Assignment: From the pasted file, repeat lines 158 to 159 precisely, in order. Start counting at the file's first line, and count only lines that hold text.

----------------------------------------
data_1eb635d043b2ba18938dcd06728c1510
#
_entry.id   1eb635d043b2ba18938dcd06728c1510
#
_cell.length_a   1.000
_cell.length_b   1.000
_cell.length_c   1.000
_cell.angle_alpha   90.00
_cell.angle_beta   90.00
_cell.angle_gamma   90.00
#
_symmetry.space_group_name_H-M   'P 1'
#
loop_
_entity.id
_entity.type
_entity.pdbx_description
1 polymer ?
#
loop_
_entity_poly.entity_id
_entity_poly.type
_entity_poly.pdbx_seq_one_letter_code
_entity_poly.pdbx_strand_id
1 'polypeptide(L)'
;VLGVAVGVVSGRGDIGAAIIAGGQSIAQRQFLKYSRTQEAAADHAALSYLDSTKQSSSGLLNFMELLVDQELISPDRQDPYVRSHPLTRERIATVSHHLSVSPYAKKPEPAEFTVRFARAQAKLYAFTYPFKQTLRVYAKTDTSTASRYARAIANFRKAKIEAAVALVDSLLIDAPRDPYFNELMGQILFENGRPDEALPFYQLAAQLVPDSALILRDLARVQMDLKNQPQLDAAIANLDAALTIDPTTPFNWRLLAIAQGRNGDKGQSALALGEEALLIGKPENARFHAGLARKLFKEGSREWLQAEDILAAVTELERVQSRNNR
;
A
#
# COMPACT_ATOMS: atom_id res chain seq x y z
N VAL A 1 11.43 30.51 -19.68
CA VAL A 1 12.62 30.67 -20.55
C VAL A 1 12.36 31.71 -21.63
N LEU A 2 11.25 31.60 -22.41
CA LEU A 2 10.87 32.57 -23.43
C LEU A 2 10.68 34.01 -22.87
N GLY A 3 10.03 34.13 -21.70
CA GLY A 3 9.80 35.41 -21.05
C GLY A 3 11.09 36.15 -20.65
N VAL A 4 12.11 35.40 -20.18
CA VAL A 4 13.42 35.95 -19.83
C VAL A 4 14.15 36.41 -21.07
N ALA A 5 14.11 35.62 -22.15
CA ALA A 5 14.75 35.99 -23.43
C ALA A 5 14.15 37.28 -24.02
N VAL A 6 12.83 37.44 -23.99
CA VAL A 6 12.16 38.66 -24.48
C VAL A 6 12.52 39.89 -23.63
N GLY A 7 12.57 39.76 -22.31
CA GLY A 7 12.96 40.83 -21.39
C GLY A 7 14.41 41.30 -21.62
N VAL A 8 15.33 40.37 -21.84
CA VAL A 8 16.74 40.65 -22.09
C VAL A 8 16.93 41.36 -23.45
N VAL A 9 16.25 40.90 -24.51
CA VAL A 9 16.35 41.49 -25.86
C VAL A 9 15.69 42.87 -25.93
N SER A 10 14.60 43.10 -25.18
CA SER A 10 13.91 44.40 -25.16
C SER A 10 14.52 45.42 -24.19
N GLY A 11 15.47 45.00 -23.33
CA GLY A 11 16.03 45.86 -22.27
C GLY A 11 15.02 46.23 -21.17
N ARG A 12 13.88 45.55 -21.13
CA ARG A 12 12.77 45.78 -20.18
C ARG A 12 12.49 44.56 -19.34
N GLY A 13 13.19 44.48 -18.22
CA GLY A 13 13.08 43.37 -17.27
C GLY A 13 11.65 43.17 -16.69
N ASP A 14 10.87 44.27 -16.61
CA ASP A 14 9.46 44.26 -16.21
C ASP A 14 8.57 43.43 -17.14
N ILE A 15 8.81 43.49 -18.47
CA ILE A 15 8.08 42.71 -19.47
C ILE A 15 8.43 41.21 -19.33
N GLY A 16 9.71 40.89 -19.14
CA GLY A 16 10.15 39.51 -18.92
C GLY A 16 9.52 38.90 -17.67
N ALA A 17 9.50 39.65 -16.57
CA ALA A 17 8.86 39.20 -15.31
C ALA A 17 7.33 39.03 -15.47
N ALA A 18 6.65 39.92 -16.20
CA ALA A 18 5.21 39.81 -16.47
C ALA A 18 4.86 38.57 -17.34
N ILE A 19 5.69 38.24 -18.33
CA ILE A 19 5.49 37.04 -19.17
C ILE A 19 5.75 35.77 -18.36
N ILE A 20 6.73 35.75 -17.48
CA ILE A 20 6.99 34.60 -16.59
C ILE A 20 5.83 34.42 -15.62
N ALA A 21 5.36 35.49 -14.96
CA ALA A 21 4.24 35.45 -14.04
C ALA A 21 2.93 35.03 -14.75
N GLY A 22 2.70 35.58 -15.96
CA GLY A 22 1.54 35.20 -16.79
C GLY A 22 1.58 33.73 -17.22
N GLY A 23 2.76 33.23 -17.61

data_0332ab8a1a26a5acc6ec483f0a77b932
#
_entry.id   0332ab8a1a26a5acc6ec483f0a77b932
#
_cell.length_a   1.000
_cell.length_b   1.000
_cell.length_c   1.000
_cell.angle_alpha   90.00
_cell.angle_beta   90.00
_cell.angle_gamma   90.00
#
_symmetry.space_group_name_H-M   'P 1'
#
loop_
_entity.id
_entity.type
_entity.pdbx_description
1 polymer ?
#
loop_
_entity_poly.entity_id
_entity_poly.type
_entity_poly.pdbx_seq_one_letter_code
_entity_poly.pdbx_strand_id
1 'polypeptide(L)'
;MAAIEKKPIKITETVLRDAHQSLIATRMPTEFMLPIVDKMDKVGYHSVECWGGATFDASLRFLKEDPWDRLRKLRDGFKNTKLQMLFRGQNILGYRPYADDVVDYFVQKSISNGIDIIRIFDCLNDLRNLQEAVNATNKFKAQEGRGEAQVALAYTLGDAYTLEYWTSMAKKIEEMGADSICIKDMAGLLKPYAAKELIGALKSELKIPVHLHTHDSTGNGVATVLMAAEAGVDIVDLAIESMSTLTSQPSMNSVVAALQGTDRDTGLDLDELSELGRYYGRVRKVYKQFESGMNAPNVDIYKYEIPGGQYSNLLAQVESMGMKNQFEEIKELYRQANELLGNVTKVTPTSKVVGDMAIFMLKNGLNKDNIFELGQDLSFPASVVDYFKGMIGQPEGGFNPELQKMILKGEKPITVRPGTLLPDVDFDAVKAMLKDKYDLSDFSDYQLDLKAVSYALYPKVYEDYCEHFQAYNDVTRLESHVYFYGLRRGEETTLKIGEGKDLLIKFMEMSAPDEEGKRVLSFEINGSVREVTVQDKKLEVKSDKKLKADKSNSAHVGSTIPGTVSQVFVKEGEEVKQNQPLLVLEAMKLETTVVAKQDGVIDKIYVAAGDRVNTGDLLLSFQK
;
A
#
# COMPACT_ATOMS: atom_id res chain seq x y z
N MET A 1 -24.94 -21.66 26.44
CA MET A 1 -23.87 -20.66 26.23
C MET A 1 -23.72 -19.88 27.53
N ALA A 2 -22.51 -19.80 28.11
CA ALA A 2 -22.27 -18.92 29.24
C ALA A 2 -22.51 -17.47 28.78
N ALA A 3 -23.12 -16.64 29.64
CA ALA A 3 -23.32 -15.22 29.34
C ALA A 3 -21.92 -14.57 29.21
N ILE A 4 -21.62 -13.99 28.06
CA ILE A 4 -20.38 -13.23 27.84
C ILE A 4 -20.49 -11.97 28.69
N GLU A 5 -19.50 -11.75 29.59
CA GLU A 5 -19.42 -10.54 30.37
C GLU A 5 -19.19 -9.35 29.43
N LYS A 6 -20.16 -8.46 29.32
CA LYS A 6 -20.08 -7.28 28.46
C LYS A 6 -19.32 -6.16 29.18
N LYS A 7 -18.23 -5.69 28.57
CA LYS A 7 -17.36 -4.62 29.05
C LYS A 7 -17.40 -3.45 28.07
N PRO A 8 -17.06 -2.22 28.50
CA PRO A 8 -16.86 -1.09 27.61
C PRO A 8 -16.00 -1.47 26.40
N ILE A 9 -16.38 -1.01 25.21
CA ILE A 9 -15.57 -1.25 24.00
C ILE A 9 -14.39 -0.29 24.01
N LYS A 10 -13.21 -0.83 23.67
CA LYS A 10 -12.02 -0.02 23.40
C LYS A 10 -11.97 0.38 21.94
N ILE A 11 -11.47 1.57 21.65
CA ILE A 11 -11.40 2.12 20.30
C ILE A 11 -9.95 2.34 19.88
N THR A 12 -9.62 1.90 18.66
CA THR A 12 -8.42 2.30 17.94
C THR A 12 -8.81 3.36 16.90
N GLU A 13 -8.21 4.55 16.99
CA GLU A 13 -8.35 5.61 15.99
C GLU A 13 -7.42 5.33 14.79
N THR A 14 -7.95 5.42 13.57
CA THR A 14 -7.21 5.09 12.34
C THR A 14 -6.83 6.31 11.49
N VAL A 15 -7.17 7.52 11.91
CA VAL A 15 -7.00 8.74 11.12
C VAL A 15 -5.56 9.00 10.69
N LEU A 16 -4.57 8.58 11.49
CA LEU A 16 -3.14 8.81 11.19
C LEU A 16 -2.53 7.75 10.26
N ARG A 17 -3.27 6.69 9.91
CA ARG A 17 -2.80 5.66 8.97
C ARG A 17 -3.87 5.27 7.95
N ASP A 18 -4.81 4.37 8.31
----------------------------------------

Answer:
N ILE A 11 -11.47 1.57 21.65
CA ILE A 11 -11.40 2.12 20.30